Places We Protect

Falls Ridge Preserve


Close up view of small ferns growing out of a clump of earth. The white water of a small waterfall is artfully blurred in the background.
Falls Ridge Preserve boasts a spring-fed travertine waterfall approximately 80 feet in height © Glenna Goldman/TNC

As of January 27, 2022, Falls Ridge Preserve is closed until further notice.

We are repairing the trails and allowing nature to recover following an extended period of high visitation and overuse of the trails. Want to help by volunteering? Contact: For all other inquiries about Falls Ridge please call: 434-951-0579.



Part of a steep, rugged ridge that rises from the valley of the North Fork of the Roanoke River, Falls Ridge Preserve boasts a spring-fed travertine waterfall approximately 80 feet in height.

Salem Fault runs through the preserve, dividing it into two different rock types-Precambrian limestone and shale/sandstone. The corresponding difference in soil types generates a diversity of vegetation, particularly wildflowers and smaller flora.

The rocks in the travertine falls watershed grew steadily, as minerals and lime dissolved in the water precipitate upon them. Over thousands of years, the build-up of calcium carbonate steepened the stream's gradient and slowly created both the waterfall and one of the largest-known exposed travertine deposits.

Large sinkholes on part of the land also indicate the existence of underlying caverns which have never been explored.




Montgomery County, VA

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WATCH: Enjoy a virtual tour of Fall's Ridge Preserve.

Falls Ridge Preserve (1:36) Easy hiking trails afford views of a spring-fed travertine waterfalls.
Water cascades over a rock lined stream bed.
Falls Ridge Preserve Falls Ridge Preserve boasts a spring-fed travertine waterfall approximately 80 feet in height. © Glenna Goldman / TNC

Falls Ridge History

In 1968, Mr. William P. Bradley, a photographer and publicist, bought the Falls Ridge Preserve area from a local family. Mr. Bradley used the property as a retirement home, eventually deeding Falls Ridge to TNC in 1974.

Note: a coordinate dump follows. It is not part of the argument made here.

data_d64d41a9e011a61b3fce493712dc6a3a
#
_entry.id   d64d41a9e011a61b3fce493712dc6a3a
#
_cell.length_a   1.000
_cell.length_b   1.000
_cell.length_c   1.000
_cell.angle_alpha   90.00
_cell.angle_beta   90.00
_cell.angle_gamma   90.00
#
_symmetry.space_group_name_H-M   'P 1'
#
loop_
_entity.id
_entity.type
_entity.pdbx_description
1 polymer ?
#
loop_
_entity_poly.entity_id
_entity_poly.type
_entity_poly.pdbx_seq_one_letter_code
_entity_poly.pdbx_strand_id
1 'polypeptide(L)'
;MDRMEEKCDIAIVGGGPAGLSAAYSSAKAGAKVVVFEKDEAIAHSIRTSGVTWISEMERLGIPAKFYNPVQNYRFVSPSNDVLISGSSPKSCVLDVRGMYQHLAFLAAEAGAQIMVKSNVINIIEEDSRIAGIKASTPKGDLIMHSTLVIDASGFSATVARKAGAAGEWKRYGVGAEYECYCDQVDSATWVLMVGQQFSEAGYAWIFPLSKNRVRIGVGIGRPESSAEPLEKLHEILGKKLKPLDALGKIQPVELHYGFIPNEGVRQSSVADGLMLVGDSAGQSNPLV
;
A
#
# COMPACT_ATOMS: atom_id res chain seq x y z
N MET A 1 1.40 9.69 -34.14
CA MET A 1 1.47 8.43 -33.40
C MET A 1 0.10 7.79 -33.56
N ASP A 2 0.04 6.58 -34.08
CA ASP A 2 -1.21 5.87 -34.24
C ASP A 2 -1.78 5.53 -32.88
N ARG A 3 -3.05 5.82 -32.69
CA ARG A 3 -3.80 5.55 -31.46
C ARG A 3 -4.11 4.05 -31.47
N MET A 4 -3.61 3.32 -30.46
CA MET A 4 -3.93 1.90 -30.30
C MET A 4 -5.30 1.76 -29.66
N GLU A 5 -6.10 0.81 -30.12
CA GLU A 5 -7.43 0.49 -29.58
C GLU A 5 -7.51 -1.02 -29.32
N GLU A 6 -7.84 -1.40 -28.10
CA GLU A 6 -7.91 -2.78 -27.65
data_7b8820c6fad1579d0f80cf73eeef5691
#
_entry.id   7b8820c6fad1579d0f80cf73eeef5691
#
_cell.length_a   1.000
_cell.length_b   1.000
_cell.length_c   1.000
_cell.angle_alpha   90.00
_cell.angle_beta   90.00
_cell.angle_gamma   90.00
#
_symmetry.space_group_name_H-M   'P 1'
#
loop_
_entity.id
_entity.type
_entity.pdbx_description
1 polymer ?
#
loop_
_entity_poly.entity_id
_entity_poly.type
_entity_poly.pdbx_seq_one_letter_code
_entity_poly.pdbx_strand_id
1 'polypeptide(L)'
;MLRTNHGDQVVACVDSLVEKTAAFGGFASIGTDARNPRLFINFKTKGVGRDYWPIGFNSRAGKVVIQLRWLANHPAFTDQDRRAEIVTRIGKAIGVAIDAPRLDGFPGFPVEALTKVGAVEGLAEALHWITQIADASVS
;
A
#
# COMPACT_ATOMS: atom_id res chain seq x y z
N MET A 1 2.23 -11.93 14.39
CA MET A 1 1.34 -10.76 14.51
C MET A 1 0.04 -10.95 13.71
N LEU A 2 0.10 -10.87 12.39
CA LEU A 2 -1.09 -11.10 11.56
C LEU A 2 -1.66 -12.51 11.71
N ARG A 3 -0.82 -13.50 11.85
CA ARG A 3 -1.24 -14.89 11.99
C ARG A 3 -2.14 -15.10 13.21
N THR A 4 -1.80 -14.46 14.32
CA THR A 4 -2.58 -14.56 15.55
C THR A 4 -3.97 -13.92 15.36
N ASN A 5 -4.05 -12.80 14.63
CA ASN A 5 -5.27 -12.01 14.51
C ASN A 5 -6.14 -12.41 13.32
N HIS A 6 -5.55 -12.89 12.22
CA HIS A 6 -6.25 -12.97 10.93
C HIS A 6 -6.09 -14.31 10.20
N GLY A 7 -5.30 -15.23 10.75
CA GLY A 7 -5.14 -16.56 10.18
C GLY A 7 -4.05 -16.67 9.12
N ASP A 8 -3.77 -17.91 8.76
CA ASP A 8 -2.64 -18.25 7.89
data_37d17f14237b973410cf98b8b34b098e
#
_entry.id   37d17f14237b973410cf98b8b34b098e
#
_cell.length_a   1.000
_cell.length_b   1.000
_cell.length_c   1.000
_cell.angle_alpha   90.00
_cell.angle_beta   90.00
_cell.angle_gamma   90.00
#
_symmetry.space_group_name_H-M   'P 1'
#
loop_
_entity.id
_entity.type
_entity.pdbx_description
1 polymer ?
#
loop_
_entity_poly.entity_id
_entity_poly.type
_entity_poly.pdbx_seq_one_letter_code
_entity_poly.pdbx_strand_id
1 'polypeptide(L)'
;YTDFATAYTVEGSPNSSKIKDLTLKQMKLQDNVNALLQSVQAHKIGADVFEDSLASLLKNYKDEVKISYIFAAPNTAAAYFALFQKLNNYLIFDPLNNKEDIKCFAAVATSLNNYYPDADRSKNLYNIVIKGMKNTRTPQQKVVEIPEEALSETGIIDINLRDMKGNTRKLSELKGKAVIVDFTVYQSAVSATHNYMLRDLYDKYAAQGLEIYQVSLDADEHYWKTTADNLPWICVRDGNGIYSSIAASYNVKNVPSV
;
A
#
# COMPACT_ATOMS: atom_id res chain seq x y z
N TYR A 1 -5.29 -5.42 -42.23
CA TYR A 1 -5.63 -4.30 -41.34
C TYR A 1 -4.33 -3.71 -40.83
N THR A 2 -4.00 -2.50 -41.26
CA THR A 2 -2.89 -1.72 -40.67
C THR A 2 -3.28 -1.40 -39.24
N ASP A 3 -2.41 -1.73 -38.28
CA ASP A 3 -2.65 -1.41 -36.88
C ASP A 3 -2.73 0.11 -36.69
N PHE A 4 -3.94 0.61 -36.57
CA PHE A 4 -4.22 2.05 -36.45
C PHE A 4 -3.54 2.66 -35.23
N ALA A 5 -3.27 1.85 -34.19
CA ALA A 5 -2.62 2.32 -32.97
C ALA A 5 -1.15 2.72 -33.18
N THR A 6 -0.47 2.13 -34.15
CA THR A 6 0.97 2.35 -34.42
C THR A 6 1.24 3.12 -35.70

Prior to colonization, a large Native American settlement was located upstream of Falls Ridge Preserve on the North Fork of the Roanoke River. In 1823, the Governor of Virginia granted to the Birchfield family 700 acres of land, encompassing part of the present day preserve.

A local family, the Dudleys, later acquired the land and used it not only for farming but also to operate several enterprises: a wool carding mill, general store, post office, lumber milk gram mill and a livery. In 1939, a kiln to produce burnt lime was installed at the falls by Harry Dudley. Calcium carbonate cliffs (travertine) deposited by the stream were blasted loose, crushed and carted by mule to the top of the kiln. Traces of this operation can be seen near the falls.

A ladder trail leads into the forest.
Falls Ridge Preserve Easy hiking trails provide good views of the waterfall while protecting nearby habitat from erosion. © Glenna Goldman / TNC

Get Involved

Preserve Volunteer Program

Virginia's Preserve Volunteer Program provides a vital service to help us maintain and monitor our public preserves across the state.

How can you get involved?

  • Community Members—become involved with a preserve without committing time to stewardship work. Receive periodic updates about the preserve and special events.
  • Preserve Stewards—visit Falls Ridge at least 4 times a year to assess trail and preserve conditions and perform basic trail maintenance by removing fallen branches and overgrown vegetation.
  • Preserve Leaders—demonstrated commitment to the preserve and willingness to take on additional responsibilities like managing communication & scheduling, leading workdays and guiding naturalist hikes.

Email to learn how you can help and become a part of the program.

Download the Falls Ridge Preserve Volunteer Program handbook to learn more.

Explore Nature

Need more nature? Visit some of TNC's other preserves.

Find More Places We Protect

The Nature Conservancy owns nearly 1,500 preserves covering more than 2.5 million acres across all 50 states. These lands protect wildlife and natural systems, serve as living laboratories for innovative science and connect people to the natural world.

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